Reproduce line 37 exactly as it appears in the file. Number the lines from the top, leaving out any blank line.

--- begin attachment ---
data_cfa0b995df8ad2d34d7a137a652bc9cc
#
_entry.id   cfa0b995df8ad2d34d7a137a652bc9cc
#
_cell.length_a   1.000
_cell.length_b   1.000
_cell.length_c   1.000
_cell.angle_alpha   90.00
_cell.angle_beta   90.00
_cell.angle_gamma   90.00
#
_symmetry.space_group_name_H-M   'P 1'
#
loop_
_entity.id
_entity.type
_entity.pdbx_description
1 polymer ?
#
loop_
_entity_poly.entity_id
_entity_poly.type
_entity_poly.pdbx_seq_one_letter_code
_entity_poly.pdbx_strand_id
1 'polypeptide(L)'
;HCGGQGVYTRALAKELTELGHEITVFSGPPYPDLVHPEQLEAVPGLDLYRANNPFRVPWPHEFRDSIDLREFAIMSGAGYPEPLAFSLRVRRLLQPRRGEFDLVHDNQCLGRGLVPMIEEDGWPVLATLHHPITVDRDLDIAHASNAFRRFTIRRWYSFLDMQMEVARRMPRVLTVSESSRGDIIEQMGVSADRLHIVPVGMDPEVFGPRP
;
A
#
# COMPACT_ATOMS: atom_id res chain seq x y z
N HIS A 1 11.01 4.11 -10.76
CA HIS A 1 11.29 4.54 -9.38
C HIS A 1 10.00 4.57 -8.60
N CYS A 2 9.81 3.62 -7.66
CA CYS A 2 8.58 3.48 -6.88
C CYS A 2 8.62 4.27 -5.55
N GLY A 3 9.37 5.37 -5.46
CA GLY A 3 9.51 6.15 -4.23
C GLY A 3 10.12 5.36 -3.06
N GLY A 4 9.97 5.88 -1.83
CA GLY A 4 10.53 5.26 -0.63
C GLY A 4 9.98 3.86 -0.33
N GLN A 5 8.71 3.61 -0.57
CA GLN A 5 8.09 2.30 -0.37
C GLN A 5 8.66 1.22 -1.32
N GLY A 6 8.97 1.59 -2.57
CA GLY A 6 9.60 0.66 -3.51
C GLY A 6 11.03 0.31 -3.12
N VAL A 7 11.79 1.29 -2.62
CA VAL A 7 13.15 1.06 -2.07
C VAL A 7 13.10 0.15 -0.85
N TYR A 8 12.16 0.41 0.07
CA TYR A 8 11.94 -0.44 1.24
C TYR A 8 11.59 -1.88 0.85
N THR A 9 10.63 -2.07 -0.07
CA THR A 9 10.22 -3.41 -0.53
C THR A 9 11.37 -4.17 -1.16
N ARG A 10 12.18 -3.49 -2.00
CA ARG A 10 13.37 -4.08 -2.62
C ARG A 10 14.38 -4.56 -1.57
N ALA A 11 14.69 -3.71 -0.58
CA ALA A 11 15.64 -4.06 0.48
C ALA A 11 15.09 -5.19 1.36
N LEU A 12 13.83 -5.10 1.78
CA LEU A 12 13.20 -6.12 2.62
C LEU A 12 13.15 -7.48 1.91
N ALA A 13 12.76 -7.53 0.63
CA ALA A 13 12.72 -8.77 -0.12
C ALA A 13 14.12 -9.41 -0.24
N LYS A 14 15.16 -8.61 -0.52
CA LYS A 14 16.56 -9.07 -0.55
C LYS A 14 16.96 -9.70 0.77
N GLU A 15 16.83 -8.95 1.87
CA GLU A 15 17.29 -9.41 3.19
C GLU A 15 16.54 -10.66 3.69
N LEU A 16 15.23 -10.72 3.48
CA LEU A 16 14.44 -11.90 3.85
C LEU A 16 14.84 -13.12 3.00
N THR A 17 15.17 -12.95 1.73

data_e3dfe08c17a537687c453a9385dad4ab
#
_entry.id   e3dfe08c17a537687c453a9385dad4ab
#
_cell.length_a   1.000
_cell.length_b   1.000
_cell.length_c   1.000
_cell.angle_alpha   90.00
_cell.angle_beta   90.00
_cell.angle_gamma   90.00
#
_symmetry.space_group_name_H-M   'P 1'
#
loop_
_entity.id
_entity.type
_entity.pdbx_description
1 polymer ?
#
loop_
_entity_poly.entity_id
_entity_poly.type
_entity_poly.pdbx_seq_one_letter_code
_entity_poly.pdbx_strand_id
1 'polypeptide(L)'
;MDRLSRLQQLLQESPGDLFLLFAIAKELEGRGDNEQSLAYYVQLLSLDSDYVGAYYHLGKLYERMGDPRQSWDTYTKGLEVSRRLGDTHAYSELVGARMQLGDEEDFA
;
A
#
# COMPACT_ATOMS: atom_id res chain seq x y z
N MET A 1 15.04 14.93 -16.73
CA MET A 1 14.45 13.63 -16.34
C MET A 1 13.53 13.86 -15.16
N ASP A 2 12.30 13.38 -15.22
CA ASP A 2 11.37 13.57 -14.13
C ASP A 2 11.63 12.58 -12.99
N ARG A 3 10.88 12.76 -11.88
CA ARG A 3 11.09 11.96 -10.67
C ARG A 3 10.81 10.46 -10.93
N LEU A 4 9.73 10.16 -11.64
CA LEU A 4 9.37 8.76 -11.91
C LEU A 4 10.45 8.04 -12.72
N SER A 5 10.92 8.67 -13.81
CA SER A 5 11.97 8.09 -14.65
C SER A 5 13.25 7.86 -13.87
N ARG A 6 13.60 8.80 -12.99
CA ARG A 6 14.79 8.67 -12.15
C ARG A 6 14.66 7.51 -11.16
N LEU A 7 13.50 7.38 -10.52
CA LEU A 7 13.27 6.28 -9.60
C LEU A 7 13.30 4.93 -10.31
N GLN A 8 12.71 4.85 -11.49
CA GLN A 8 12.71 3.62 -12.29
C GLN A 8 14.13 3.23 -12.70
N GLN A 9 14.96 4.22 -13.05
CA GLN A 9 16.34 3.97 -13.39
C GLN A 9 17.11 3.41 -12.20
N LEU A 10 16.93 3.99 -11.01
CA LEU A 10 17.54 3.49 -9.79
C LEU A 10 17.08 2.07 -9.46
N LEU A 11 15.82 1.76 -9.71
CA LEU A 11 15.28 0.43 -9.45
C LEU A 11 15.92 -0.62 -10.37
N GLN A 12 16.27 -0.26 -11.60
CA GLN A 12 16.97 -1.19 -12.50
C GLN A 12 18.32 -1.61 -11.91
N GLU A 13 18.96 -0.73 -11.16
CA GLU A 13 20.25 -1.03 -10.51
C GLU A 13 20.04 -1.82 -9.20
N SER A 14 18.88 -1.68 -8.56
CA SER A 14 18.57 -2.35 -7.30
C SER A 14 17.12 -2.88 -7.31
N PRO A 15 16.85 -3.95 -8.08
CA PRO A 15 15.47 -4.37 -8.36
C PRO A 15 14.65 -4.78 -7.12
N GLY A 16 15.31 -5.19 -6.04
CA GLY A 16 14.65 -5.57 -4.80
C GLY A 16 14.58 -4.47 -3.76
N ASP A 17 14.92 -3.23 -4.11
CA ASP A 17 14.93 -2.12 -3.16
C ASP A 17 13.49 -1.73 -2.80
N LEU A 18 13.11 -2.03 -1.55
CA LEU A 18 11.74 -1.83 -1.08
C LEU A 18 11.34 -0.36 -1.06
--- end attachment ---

N GLY A 3 9.37 5.37 -5.46